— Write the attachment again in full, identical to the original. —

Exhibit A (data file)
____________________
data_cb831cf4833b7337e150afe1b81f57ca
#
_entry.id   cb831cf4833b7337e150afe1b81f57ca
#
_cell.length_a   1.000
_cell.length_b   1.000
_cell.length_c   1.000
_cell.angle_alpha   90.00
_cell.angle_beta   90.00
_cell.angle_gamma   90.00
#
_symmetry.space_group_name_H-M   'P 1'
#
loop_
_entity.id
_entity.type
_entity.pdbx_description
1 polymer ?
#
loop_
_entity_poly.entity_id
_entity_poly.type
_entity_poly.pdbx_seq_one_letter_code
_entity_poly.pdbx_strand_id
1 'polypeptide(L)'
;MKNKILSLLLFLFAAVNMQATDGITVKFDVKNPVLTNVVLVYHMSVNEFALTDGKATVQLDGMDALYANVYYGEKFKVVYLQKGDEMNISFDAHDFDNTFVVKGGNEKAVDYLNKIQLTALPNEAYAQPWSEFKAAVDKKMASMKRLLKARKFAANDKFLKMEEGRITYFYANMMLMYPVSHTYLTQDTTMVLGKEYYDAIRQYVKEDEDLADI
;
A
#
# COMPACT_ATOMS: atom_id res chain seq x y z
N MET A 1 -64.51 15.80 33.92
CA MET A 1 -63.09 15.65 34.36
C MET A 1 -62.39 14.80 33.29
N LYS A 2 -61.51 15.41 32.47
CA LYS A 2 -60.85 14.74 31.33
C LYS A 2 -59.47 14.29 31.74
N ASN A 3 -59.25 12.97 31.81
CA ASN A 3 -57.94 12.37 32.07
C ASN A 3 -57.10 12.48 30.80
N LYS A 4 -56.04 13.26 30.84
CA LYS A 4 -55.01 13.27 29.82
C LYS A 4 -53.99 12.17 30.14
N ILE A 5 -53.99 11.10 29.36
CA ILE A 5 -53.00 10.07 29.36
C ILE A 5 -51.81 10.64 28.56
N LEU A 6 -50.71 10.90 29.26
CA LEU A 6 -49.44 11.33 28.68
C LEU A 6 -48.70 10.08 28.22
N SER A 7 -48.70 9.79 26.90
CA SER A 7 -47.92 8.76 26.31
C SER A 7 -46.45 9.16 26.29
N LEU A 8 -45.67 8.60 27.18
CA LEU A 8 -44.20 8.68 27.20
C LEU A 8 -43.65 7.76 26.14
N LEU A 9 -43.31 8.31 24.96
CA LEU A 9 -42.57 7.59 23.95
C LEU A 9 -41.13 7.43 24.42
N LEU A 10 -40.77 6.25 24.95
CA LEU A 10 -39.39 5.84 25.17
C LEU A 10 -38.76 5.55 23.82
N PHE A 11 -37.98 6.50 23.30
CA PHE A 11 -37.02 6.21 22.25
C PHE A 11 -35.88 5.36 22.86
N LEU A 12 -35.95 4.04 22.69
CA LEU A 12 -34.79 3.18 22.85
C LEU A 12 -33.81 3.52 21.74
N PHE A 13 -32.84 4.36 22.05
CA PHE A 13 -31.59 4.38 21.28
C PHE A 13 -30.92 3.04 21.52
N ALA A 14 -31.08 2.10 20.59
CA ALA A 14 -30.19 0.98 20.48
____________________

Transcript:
data_cb831cf4833b7337e150afe1b81f57ca
#
_entry.id   cb831cf4833b7337e150afe1b81f57ca
#
_cell.length_a   1.000
_cell.length_b   1.000
_cell.length_c   1.000
_cell.angle_alpha   90.00
_cell.angle_beta   90.00
_cell.angle_gamma   90.00
#
_symmetry.space_group_name_H-M   'P 1'
#
loop_
_entity.id
_entity.type
_entity.pdbx_description
1 polymer ?
#
loop_
_entity_poly.entity_id
_entity_poly.type
_entity_poly.pdbx_seq_one_letter_code
_entity_poly.pdbx_strand_id
1 'polypeptide(L)'
;MKNKILSLLLFLFAAVNMQATDGITVKFDVKNPVLTNVVLVYHMSVNEFALTDGKATVQLDGMDALYANVYYGEKFKVVYLQKGDEMNISFDAHDFDNTFVVKGGNEKAVDYLNKIQLTALPNEAYAQPWSEFKAAVDKKMASMKRLLKARKFAANDKFLKMEEGRITYFYANMMLMYPVSHTYLTQDTTMVLGKEYYDAIRQYVKEDEDLADI
;
A
#
# COMPACT_ATOMS: atom_id res chain seq x y z
N MET A 1 -64.51 15.80 33.92
CA MET A 1 -63.09 15.65 34.36
C MET A 1 -62.39 14.80 33.29
N LYS A 2 -61.51 15.41 32.47
CA LYS A 2 -60.85 14.74 31.33
C LYS A 2 -59.47 14.29 31.74
N ASN A 3 -59.25 12.97 31.81
CA ASN A 3 -57.94 12.37 32.07
C ASN A 3 -57.10 12.48 30.80
N LYS A 4 -56.04 13.26 30.84
CA LYS A 4 -55.01 13.27 29.82
C LYS A 4 -53.99 12.17 30.14
N ILE A 5 -53.99 11.10 29.36
CA ILE A 5 -53.00 10.07 29.36
C ILE A 5 -51.81 10.64 28.56
N LEU A 6 -50.71 10.90 29.26
CA LEU A 6 -49.44 11.33 28.68
C LEU A 6 -48.70 10.08 28.22
N SER A 7 -48.70 9.79 26.90
CA SER A 7 -47.92 8.76 26.31
C SER A 7 -46.45 9.16 26.29
N LEU A 8 -45.67 8.60 27.18
CA LEU A 8 -44.20 8.68 27.20
C LEU A 8 -43.65 7.76 26.14
N LEU A 9 -43.31 8.31 24.96
CA LEU A 9 -42.57 7.59 23.95
C LEU A 9 -41.13 7.43 24.42
N LEU A 10 -40.77 6.25 24.95
CA LEU A 10 -39.39 5.84 25.17
C LEU A 10 -38.76 5.55 23.82
N PHE A 11 -37.98 6.50 23.30
CA PHE A 11 -37.02 6.21 22.25
C PHE A 11 -35.88 5.36 22.86
N LEU A 12 -35.95 4.04 22.69
CA LEU A 12 -34.79 3.18 22.85
C LEU A 12 -33.81 3.52 21.74
N PHE A 13 -32.84 4.36 22.05
CA PHE A 13 -31.59 4.38 21.28
C PHE A 13 -30.92 3.04 21.52
N ALA A 14 -31.08 2.10 20.59
CA ALA A 14 -30.19 0.98 20.48